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Law School Case Brief

Tafflin v. Levitt - 493 U.S. 455, 110 S. Ct. 792 (1990)

Rule:

In considering the propriety of state-court jurisdiction over any particular federal claim, the court begins with the presumption that state courts enjoy concurrent jurisdiction. Congress, however, may confine jurisdiction to the federal courts either explicitly or implicitly. Thus, the presumption of concurrent jurisdiction can be rebutted by an explicit statutory directive, by unmistakable implication from legislative history, or by a clear incompatibility between state-court jurisdiction and federal interests.

Facts:

After the failure of a savings and loan association and the collapse of a state-chartered nonprofit corporation created to insure the savings and loan accounts, petitioners brought a civil action against respondents in federal court alleging violations of the Racketeer Influenced and Corrupt Organizations Act (RICO). The district court, granting respondents' motion to dismiss, held that (1) petitioners had failed to state a claim under federal securities legislation, and (2) because state courts have concurrent jurisdiction over civil RICO claims, federal abstention was appropriate for the other causes of action, since they had been raised in the pending litigation in state court. The appellate court affirmed the district court's decision. The Supreme Court of the United States affirmed.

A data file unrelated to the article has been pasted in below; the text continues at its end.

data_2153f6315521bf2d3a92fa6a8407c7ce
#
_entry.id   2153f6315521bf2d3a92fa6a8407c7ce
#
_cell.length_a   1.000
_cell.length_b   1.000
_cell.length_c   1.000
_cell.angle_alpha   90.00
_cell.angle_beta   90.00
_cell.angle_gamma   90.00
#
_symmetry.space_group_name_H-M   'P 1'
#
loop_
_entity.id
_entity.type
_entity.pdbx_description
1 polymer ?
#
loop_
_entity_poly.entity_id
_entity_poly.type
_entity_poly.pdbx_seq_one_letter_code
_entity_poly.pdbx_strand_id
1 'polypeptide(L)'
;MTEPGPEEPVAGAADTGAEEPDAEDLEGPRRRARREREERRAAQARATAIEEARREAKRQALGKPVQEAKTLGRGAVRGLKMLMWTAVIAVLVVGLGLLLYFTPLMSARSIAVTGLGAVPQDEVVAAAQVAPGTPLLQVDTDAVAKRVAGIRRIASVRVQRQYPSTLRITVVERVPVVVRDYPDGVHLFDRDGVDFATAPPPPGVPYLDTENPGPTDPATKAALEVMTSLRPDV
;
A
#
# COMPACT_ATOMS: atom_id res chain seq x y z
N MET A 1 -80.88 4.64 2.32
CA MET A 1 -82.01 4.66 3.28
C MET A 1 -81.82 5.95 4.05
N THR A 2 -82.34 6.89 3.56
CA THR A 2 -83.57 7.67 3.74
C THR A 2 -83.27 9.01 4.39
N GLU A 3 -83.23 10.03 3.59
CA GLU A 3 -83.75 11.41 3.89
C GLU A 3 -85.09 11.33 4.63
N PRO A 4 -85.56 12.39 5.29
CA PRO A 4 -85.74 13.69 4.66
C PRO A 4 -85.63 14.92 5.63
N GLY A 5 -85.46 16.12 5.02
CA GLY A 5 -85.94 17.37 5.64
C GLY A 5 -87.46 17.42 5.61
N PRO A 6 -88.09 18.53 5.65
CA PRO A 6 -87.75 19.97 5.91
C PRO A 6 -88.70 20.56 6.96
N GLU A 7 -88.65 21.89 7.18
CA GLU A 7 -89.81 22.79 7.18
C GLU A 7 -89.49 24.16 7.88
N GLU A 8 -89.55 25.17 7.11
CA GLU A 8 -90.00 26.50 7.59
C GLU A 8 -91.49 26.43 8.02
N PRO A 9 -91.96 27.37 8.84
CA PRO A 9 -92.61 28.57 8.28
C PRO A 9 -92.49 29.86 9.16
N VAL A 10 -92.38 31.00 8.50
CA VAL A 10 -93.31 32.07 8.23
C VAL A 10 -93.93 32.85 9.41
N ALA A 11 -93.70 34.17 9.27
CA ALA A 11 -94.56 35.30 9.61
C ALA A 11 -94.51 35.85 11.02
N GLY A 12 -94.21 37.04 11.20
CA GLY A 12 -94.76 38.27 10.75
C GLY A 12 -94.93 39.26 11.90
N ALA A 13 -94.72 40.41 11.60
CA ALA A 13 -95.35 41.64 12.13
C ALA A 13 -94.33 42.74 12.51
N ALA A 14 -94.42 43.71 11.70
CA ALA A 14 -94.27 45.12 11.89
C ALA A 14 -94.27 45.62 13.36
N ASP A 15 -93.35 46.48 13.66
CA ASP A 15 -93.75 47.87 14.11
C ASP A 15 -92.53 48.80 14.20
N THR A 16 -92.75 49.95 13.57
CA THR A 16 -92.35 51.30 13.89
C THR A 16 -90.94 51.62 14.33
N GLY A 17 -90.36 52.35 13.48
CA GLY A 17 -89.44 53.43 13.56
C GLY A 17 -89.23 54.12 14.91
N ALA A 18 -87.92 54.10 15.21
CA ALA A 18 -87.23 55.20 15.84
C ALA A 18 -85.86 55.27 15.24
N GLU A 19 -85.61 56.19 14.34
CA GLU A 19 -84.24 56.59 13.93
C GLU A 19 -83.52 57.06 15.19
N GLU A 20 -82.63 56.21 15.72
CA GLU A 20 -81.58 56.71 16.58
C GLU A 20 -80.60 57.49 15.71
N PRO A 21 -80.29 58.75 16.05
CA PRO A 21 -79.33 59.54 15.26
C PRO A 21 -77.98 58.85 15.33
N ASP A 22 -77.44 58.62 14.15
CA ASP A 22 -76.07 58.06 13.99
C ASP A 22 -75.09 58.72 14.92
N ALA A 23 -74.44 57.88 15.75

Issue:

Did state courts have concurrent jurisdiction to hear civil claims under Racketeer Influenced and Corrupt Organizations Act (RICO)?

Answer:

Yes.

Conclusion:

State courts had concurrent jurisdiction to hear civil RICO claims because the language of RICO did not divest state courts of such jurisdiction. A review of RICO's legislative history revealed no evidence that Congress even considered the question of concurrent state court jurisdiction over RICO claims, much less any suggestion that Congress affirmatively intended to confer exclusive jurisdiction over such claims on the federal courts. The fact that Congress modeled RICO's remedial provision after 4 of the Clayton Act (15 U.S.C.S. 15(a)), which had been interpreted to confer exclusive jurisdiction on the federal courts, did not mean that Congress intended, by implication, to grant exclusive federal jurisdiction over claims arising under 1964(c). There was no clear incompatibility between state court jurisdiction over civil RICO actions and federal interests.

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